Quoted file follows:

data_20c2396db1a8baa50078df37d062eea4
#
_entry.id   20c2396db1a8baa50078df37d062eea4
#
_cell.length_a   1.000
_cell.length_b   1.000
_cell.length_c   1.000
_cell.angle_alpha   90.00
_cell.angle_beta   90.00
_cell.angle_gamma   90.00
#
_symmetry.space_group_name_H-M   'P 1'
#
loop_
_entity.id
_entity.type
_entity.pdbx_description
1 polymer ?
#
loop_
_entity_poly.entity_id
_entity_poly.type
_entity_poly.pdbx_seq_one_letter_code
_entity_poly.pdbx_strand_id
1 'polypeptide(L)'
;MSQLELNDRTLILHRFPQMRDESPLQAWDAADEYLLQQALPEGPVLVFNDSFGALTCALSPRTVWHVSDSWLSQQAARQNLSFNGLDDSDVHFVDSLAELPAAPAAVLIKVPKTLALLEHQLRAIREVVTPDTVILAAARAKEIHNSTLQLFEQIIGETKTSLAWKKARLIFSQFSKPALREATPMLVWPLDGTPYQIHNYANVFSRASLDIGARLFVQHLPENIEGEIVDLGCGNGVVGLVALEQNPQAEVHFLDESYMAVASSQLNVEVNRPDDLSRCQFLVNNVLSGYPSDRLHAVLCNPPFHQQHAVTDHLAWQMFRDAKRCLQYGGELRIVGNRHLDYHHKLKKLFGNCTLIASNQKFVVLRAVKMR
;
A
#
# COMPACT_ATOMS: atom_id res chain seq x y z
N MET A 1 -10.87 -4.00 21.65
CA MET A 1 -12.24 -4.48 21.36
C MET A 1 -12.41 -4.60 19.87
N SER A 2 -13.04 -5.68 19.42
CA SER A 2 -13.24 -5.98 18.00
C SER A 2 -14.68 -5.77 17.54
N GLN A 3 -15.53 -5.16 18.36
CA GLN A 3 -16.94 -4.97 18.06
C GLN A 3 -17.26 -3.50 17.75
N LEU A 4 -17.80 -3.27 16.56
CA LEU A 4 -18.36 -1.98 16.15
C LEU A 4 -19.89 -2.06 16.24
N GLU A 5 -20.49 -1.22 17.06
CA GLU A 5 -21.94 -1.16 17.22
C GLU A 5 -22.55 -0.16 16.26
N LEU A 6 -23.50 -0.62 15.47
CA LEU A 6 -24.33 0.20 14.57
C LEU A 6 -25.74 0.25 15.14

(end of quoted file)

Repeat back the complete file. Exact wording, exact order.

data_20c2396db1a8baa50078df37d062eea4
#
_entry.id   20c2396db1a8baa50078df37d062eea4
#
_cell.length_a   1.000
_cell.length_b   1.000
_cell.length_c   1.000
_cell.angle_alpha   90.00
_cell.angle_beta   90.00
_cell.angle_gamma   90.00
#
_symmetry.space_group_name_H-M   'P 1'
#
loop_
_entity.id
_entity.type
_entity.pdbx_description
1 polymer ?
#
loop_
_entity_poly.entity_id
_entity_poly.type
_entity_poly.pdbx_seq_one_letter_code
_entity_poly.pdbx_strand_id
1 'polypeptide(L)'
;MSQLELNDRTLILHRFPQMRDESPLQAWDAADEYLLQQALPEGPVLVFNDSFGALTCALSPRTVWHVSDSWLSQQAARQNLSFNGLDDSDVHFVDSLAELPAAPAAVLIKVPKTLALLEHQLRAIREVVTPDTVILAAARAKEIHNSTLQLFEQIIGETKTSLAWKKARLIFSQFSKPALREATPMLVWPLDGTPYQIHNYANVFSRASLDIGARLFVQHLPENIEGEIVDLGCGNGVVGLVALEQNPQAEVHFLDESYMAVASSQLNVEVNRPDDLSRCQFLVNNVLSGYPSDRLHAVLCNPPFHQQHAVTDHLAWQMFRDAKRCLQYGGELRIVGNRHLDYHHKLKKLFGNCTLIASNQKFVVLRAVKMR
;
A
#
# COMPACT_ATOMS: atom_id res chain seq x y z
N MET A 1 -10.87 -4.00 21.65
CA MET A 1 -12.24 -4.48 21.36
C MET A 1 -12.41 -4.60 19.87
N SER A 2 -13.04 -5.68 19.42
CA SER A 2 -13.24 -5.98 18.00
C SER A 2 -14.68 -5.77 17.54
N GLN A 3 -15.53 -5.16 18.36
CA GLN A 3 -16.94 -4.97 18.06
C GLN A 3 -17.26 -3.50 17.75
N LEU A 4 -17.80 -3.27 16.56
CA LEU A 4 -18.36 -1.98 16.15
C LEU A 4 -19.89 -2.06 16.24
N GLU A 5 -20.49 -1.22 17.06
CA GLU A 5 -21.94 -1.16 17.22
C GLU A 5 -22.55 -0.16 16.26
N LEU A 6 -23.50 -0.62 15.47
CA LEU A 6 -24.33 0.20 14.57
C LEU A 6 -25.74 0.25 15.14